Imagine the last time you felt uncomfortable.
Was it in a meeting where you were asked to share your take on a tough topic? Was it when a team member asked you a question you didn’t have an answer for? Maybe it was in the throes of a (real or perceived) conflict with a co-worker.
We all experience these moments of discomfort, and none of us like it. Human nature dictates that we prefer peace and harmony. When something creates friction or disruption, our instinct is to ignore, avoid, or sometimes defend.
But what if I told you that these moments of disruption—those instances when you feel most uncomfortable—are necessary to your growth?
It’s scientifically proven that experiencing discomfort makes us more resilient. It also makes us more agile, more adaptive, and more innovative. As leaders and as humans, we become better problem solvers and more capable challenge navigators when we get comfortable with discomfort.
Let’s consider one of the greatest challenges of all: change.
When faced with change, almost everyone balks. You might deny the need for it. You might attempt to prevent it. And when the threat persists, you probably do everything you can to put it off.
We respond in these ways because it’s human nature to resist change and seek the comfort of the known and familiar. But these responses aren’t realistic or effective. Change is inevitable, and so it serves us to build the skills to adapt.
When you embrace discomfort, you’re honing that skill set.
Some of the capabilities you’ll gain by getting comfortable with the uncomfortable include:
The world in which we live and work is constantly evolving. Leaders who are willing to get uncomfortable are better equipped to adapt and guide their teams and organizations through change and uncertainty.
Complexity and ambiguity require leaders to make decisions without all the information they might desire. When you get comfortable with discomfort, you become more confident in relying on your judgment and experience.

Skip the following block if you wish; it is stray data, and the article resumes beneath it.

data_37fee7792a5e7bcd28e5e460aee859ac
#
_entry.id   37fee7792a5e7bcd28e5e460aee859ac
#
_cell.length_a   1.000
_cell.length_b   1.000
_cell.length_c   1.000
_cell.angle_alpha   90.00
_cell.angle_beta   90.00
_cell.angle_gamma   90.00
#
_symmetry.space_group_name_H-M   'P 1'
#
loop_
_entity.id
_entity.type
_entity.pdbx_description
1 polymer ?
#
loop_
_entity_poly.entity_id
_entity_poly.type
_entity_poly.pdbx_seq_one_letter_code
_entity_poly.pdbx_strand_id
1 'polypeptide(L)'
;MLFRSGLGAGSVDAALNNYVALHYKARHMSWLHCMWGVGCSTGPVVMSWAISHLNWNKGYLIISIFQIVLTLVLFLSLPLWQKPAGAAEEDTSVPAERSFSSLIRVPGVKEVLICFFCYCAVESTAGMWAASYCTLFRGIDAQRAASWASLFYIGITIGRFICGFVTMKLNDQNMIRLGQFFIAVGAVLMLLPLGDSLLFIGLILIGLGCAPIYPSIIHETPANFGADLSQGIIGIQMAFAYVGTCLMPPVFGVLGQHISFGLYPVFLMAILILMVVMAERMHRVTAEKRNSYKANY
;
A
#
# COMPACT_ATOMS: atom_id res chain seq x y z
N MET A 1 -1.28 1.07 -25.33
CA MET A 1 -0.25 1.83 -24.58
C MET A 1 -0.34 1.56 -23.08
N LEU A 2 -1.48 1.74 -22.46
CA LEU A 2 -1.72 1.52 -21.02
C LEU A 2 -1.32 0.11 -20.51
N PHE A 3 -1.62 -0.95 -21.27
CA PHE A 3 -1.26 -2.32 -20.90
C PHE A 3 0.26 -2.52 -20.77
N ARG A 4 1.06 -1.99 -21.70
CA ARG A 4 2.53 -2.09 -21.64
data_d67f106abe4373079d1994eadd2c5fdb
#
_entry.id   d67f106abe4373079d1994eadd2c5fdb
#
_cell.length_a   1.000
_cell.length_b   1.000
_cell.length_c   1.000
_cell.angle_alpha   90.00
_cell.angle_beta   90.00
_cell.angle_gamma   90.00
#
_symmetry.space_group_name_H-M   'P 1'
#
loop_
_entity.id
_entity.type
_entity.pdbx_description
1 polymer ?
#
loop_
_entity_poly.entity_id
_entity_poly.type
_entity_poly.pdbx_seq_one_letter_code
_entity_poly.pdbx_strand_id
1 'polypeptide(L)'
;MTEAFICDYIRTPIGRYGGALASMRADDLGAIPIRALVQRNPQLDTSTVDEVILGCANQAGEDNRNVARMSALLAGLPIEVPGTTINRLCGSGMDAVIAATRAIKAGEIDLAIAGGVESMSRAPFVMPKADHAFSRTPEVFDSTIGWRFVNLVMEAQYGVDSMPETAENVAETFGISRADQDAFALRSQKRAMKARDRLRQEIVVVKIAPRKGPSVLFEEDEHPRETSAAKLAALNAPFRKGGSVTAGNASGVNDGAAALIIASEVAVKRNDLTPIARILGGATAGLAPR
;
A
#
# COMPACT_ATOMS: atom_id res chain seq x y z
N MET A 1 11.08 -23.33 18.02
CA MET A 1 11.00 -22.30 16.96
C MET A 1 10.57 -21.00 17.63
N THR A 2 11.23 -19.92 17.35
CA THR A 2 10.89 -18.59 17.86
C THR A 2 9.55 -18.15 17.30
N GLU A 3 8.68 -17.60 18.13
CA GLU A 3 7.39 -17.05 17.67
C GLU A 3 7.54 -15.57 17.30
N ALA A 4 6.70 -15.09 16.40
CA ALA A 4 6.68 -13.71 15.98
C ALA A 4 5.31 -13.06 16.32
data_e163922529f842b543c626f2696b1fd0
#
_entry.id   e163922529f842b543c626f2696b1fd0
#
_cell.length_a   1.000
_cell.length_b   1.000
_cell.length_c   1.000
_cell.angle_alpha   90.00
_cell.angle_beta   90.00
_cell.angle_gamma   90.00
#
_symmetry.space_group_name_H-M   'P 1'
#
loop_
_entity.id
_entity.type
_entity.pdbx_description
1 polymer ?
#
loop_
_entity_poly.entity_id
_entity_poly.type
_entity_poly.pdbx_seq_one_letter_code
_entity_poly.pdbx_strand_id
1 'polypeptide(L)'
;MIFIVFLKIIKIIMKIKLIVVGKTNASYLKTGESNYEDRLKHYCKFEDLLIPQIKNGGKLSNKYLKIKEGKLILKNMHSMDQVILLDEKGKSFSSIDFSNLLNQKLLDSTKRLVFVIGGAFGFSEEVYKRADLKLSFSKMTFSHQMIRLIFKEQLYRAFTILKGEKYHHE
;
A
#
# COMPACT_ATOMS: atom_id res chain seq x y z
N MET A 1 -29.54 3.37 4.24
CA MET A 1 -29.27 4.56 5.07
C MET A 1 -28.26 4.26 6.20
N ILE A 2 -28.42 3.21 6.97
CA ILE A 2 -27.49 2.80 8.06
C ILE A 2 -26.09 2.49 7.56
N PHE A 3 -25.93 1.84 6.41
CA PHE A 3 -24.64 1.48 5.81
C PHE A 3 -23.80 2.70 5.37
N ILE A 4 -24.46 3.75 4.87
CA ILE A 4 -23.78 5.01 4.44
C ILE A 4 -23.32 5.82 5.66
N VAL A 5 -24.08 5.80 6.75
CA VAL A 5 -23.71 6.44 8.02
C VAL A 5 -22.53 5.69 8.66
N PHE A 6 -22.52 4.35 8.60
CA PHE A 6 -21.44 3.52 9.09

Progress often comes from exploring the unknown. Leaders who embrace discomfort encourage experimentation and creativity, are unafraid to challenge the status quo, and create cultures where innovation can thrive.
When you acknowledge your own discomfort, you’re showing vulnerability. Leaders who humanize themselves in this way can create greater trust and loyalty with their teams and peers.
If you want to grow these crucial leadership skills, it’s important to resist your natural instinct to seek comfort and instead intentionally seek discomfort.
Of course, that’s easier said than done. So, how can you begin to move outside of your comfort zones?
SHIFT YOUR MINDSET
Changing your perspective on discomfort can help you evolve from seeing it as a negative experience to viewing it as an opportunity for growth and learning.
CHALLENGE NEGATIVE BELIEFS
Limiting beliefs (“I’m not strong enough to withstand this”) might prevent you from embracing discomfort. Challenge these thoughts by seeking evidence to the contrary, recalling times when you did persevere.
It may go against your instinct but consistently look for opportunities to step outside of your comfort zone. As soon as you overcome one hurdle, push yourself to get uncomfortable again and again.
REFLECT & LEARN
You may tend to push memories of uncomfortable experiences to the back of your mind. But self-reflection can reinforce your progress and motivate you to continue pushing your boundaries.
In a complex, uncertain world, leaders who are willing to get uncomfortable are more capable of guiding their teams and organizations through change.
When we accept that discomfort is a natural part of our journey, we open ourselves to learning and growth that will help us thrive personally and professionally.
At Transitions Coaching, we understand that change isn’t easy. That’s why we’re committed to helping people through the inflection points on their career or leadership journeys. Meet the Transitions Coaching team here and learn more about how we can help you adopt a new perspective on the discomfort that comes along with change.